The Federal Reserve Board (FRB) has requested public comment on a proposed rule under Regulation Z that would require creditors to determine a consumer's ability to repay a mortgage before making the loan and would establish minimum mortgage underwriting standards. The revisions to the regulation, which implements the Truth-in-Lending Act (TILA), are being made pursuant to the Dodd-Frank Wall Street Reform and Consumer Protection Act. The proposal would apply to all consumer mortgages (except home equity lines of credit, timeshare plans, reverse mortgages or temporary loans).
Consistent with the act, the "Ability to Repay" proposal would provide four options for complying with the ability-to-repay requirement:
►A creditor can meet the general ability-to-repay standard by considering and verifying specified underwriting factors, such as the consumer's income or assets.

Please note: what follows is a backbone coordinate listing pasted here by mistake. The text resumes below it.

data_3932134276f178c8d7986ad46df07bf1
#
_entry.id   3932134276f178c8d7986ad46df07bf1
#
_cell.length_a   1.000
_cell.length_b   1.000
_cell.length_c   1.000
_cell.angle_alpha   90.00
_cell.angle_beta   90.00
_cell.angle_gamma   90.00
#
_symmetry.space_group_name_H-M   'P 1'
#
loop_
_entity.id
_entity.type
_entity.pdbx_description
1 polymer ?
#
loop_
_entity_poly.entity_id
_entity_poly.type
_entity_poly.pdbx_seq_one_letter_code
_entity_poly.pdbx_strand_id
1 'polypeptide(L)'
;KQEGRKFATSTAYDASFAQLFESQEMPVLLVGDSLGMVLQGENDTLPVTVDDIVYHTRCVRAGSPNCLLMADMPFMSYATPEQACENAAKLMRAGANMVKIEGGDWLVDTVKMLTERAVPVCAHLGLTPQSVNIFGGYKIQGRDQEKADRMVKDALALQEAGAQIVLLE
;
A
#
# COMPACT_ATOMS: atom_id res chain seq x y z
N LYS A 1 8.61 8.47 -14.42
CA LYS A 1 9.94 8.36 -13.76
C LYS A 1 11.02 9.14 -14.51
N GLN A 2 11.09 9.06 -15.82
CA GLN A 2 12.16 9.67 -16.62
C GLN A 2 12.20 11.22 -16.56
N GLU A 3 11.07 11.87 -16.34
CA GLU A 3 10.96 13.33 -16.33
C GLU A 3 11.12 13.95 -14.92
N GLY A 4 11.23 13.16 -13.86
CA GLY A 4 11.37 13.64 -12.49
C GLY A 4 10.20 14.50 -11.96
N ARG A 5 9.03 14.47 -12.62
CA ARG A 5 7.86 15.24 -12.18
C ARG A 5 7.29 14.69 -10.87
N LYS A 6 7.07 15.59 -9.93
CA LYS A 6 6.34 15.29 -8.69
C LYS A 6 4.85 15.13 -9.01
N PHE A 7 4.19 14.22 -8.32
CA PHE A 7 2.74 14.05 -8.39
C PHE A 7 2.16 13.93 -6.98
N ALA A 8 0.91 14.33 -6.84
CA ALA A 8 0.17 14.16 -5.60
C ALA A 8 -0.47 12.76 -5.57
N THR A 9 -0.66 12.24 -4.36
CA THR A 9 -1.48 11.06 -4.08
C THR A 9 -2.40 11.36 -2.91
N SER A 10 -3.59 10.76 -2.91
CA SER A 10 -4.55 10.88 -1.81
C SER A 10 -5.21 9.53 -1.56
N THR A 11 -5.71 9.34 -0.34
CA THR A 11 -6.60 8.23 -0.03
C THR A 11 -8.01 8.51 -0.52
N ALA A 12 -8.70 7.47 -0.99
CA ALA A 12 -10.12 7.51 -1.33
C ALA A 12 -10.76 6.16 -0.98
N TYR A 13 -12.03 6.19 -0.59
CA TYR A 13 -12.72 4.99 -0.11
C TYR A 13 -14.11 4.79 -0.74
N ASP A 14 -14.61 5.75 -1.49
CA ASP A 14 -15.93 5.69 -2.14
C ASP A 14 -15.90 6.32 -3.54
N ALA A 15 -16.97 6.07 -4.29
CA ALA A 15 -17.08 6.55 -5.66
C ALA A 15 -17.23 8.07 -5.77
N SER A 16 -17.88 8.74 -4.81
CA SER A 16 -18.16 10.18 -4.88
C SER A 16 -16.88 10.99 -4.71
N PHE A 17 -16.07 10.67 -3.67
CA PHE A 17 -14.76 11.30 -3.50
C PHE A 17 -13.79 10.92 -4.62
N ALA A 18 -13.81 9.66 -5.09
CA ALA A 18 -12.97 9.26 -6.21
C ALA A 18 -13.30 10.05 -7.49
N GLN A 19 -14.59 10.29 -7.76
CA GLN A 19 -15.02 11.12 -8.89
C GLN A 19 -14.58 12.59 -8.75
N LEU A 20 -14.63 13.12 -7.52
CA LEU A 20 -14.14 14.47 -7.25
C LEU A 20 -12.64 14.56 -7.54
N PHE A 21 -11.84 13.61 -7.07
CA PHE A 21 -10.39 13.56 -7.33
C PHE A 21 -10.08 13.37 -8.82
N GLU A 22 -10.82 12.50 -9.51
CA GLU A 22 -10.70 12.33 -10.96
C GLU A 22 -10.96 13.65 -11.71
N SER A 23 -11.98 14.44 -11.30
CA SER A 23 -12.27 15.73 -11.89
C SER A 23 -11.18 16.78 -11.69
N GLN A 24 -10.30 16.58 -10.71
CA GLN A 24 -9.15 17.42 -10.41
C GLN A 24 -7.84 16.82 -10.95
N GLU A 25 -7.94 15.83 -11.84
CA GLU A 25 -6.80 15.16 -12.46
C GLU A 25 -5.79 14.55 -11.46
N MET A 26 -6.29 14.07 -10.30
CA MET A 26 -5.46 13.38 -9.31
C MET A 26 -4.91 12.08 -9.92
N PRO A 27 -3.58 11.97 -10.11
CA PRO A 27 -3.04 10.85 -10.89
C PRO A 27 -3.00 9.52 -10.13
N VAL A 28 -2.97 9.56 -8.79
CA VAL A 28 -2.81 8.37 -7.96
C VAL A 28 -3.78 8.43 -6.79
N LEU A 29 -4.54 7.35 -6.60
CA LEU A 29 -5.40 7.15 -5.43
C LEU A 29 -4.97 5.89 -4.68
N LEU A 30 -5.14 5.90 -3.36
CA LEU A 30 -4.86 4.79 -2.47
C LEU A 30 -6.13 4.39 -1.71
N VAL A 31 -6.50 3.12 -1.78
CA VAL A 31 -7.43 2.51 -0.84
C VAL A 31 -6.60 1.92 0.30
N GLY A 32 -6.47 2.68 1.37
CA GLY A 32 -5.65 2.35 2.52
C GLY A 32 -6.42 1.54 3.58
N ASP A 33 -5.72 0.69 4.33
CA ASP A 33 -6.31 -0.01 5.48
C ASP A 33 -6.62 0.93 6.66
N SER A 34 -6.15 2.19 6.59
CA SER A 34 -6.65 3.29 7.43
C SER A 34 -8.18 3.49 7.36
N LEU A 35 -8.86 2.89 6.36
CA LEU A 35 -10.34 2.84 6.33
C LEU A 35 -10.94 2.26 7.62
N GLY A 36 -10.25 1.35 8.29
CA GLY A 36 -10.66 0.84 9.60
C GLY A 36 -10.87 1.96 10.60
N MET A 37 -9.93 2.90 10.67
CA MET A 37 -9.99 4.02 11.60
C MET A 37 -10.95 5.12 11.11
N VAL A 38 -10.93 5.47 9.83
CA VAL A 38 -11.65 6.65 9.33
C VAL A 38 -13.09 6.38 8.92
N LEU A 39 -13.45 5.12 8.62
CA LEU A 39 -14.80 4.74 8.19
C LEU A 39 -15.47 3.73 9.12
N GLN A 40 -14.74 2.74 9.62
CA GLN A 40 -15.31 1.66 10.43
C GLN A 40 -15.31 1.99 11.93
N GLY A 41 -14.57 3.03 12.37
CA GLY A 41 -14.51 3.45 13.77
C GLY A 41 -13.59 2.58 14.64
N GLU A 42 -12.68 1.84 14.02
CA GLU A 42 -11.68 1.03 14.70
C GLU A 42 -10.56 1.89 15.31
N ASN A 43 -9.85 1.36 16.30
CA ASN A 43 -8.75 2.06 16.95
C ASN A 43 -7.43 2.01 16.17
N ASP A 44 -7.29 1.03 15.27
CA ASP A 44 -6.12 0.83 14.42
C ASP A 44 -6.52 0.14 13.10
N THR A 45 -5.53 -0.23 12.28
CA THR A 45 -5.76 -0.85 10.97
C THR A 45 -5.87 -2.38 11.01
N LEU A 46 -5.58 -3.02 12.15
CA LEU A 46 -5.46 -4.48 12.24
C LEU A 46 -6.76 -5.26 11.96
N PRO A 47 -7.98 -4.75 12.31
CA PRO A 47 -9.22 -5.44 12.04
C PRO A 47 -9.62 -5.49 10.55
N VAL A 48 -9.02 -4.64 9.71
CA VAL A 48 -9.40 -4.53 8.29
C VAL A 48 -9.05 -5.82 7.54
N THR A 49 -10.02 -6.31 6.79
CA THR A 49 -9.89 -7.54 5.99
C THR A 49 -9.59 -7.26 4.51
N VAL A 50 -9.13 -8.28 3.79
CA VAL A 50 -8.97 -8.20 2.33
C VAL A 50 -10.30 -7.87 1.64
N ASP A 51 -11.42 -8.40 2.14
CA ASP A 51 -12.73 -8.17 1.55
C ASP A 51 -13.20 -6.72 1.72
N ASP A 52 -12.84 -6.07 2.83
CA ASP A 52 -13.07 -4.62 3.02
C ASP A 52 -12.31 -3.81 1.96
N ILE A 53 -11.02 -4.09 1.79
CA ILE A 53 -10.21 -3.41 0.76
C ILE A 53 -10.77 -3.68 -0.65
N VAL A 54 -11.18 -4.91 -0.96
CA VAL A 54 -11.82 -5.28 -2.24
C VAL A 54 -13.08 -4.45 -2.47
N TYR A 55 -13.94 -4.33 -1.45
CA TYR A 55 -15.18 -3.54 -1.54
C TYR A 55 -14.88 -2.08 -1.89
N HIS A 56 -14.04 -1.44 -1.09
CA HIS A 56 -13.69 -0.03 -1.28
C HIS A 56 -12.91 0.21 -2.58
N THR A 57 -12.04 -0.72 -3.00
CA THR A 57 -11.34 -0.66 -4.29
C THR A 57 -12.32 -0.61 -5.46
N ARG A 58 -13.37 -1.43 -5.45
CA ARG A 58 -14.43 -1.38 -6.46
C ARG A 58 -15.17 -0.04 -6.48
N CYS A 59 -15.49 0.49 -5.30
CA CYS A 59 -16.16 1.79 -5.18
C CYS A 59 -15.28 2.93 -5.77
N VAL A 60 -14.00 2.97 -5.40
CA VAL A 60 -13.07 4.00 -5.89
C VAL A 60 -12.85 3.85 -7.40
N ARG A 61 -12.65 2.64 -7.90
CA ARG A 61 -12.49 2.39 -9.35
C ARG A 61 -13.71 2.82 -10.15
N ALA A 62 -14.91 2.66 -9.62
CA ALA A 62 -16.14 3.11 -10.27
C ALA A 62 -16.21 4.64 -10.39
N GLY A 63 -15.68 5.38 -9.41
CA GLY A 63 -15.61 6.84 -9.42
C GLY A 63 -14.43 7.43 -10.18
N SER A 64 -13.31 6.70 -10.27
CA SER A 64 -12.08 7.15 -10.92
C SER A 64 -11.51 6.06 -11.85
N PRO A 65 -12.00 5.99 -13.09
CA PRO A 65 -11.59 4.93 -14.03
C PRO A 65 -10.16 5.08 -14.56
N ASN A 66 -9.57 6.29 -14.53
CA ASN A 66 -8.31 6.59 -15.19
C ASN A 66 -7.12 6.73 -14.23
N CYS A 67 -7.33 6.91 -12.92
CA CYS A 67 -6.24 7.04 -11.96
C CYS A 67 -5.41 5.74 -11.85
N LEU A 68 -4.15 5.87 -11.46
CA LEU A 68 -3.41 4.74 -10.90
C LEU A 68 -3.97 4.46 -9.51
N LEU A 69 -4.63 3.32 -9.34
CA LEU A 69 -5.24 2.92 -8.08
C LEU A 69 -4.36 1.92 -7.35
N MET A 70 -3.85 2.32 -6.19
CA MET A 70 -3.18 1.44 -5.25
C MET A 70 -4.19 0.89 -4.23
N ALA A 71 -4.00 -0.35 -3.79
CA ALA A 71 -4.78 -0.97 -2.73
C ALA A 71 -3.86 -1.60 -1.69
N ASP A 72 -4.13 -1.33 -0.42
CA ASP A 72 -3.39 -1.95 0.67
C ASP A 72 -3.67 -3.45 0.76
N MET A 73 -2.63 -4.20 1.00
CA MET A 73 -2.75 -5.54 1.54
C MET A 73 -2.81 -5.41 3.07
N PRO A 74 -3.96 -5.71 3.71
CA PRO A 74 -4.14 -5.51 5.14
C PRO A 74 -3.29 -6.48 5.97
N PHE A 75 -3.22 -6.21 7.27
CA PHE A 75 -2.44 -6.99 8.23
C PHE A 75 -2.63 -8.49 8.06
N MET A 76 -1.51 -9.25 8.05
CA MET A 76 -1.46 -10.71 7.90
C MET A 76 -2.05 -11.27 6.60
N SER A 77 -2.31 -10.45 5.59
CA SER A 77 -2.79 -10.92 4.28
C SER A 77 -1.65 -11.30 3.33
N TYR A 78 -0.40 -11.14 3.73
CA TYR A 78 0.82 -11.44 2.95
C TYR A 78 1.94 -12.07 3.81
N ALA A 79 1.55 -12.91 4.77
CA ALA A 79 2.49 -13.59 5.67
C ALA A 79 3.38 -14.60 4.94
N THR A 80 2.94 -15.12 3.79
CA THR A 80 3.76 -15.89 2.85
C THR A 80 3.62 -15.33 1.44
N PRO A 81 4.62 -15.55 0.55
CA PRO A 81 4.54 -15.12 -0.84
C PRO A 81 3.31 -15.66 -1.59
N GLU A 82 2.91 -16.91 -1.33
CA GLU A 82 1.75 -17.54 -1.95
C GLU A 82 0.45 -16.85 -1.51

►A creditor can make a "qualified mortgage," which provides the creditor with special protection from liability provided the loan does not have certain features, such as negative amortization; the fees are within specified limits; and the creditor underwrites the mortgage payment using the maximum interest rate in the first five years. The Board is soliciting comment on two alternative approaches for defining a "qualified mortgage."
►A creditor operating predominantly in rural or underserved areas can make a balloon-payment qualified mortgage. This option is meant to preserve access to credit for consumers located in rural or underserved areas where banks originate balloon loans to hedge against interest rate risk for loans held in portfolio.
►A creditor can refinance a "non-standard mortgage" with risky features into a more stable "standard mortgage" with a lower monthly payment. This option is meant to preserve access to streamlined refinancings.
The proposal would also implement the Dodd-Frank Act's limits on prepayment penalties.
The Board is soliciting comment on the proposed rule until July 22, 2011. General rulemaking authority for TILA is scheduled to transfer to the Consumer Financial Protection Bureau (CFPB) on July 21, 2011. Accordingly, this rulemaking will not be finalized by the Board.